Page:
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Saturday, September 25, 2021

Do you know what Mitt Romney ate for lunch the other day? Do you really care?

The New York Times is betting you do. In a story published last week, the Times pointed out that while Romney is notorious for strict diets, he and other presidential contenders are expected to sample local delicacies as they trudge along the campaign trail. That, of course, can mean downing some serious calories, which is amusing - but maybe it didn't merit an entire story.

Newspapers take great pride in illuminating the kooky face of modern politics, and during election season, the weirdness increases tenfold. But with the election less than a year away, trivial details seem to have taken center stage, which means the press isn't doing its job.

Instead of devoting themselves to candidates' issues and talking points, reporters seem distracted by the oddities encountered along the campaign trail. Remember John Edwards' ,400 haircut? Sure you do. But you may not know much about Edwards' poverty plan, which has been largely overshadowed by his pricey hairdo.

The haircut was meaningless, but the media were content to fixate on it for weeks. That's not just dumbing down politics - it's doing a disservice to potential voters.

Democrats aren't the only ones enduring scrutiny on their personal lives. Fred Thompson's busty wife seems to attract a lot more media attention than her husband's proposals do.

It's not surprising that Americans, not to mention college-aged ones, struggle to find incentives to vote when the stakes are downplayed in favor of frivolity.

Don't get me wrong - I'm all for humanizing a dry article. In Journalism Land, little details are considered prized commodities, as they can transform a typical campaign story into a more personal tale that hits close to home for readers.

Still, there is such a thing as too much. Just take a look at the numbers.

The Project for Excellence in Journalism, a nonpartisan research organization that analyzes media trends, revealed that a whopping 63 percent of campaign coverage has focused on "political and tactical" aspects of the presidential race.

Meanwhile, just 1 percent of the coverage has examined candidates' public-service records. You read that right - 1 percent. Seems a little paltry, doesn't it?

Here's an equally puzzling statistic: A poll by the Pew Research Center for the People & the Press, another nonpartisan research group, found that eight out of 10 Americans want to read more stories about the issues, not the sheer spectacle of the race. For some reason, though, not many major papers seem to be taking heed, which is a shame.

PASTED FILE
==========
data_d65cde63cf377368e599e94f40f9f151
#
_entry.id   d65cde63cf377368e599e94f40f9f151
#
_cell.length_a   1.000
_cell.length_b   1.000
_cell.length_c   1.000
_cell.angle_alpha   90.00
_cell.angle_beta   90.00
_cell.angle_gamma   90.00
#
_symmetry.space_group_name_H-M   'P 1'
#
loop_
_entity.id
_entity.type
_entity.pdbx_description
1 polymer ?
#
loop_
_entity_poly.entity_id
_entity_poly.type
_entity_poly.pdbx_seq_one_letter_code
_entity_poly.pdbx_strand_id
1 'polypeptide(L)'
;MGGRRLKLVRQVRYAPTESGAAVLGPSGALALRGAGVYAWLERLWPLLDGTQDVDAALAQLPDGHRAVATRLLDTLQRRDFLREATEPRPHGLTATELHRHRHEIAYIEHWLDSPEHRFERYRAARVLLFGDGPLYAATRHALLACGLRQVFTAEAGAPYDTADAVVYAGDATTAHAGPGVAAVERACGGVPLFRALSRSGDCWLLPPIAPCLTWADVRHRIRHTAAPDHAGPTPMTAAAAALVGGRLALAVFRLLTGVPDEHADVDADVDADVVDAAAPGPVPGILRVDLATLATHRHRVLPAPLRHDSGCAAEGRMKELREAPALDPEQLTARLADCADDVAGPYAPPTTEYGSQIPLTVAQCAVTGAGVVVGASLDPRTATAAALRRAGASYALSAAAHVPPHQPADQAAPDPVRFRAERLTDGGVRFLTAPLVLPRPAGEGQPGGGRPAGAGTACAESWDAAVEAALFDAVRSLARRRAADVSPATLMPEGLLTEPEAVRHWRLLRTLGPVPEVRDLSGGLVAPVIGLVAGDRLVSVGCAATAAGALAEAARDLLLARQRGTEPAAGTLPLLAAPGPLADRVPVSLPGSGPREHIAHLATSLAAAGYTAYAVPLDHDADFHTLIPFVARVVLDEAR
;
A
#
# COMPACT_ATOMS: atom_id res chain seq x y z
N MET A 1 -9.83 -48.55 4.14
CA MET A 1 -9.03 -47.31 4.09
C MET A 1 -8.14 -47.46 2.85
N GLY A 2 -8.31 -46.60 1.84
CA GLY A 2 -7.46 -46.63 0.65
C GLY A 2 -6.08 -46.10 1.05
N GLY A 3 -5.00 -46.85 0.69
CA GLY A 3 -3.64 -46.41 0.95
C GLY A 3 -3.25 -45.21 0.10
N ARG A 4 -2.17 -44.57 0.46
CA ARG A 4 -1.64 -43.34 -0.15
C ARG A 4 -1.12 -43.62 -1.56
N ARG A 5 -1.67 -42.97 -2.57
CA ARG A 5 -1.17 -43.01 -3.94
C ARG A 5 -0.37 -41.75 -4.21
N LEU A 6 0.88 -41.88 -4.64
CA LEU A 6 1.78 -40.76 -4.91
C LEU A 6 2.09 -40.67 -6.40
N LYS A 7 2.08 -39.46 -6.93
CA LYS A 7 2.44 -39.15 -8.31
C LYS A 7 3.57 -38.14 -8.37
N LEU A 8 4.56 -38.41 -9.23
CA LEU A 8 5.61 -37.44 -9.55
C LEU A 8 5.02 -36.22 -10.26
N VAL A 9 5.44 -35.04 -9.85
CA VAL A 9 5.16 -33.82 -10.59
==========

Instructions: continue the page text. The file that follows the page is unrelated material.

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After all, it's not only readers who suffer when journalists lavish too much attention in certain areas.

Ever noticed that Hillary Clinton and Rudy Giuliani seem to land on the front page of national papers a lot more than, say, Bill Richardson and Ron Paul? You're not imagining it. During the first five months of the campaign, more than half of all election stories focused on just five candidates, according to another survey.

Keep in mind that in the earliest days of the race, there were 18 people vying for the country's top job. It doesn't seem fair, but newspapers argue that some contenders have an innate advantage over others. Not every presidential wannabe, after all, can call himself a former New York City mayor - not to mention a former first lady.

Still, whether they like it or not, journalists tend to sink into a vicious cycle. By printing stories and columns about the same few people, newspapers solidify those candidates' status as frontrunners in the race. But then again, how much can really be done to solve these problems? Newspapers are supposed to follow the newsmakers - not the long-shot candidates with little backing.

Still, Americans want to be educated about the issues and candidates - all of them - and journalists have a responsibility to do that. After all, when Election Day rolls around, voters probably won't be giving much thought to Mitt Romney's penchant for turkey sandwiches.

Lyndsey Lewis is a journalism junior. She is the editor of the Alligator.

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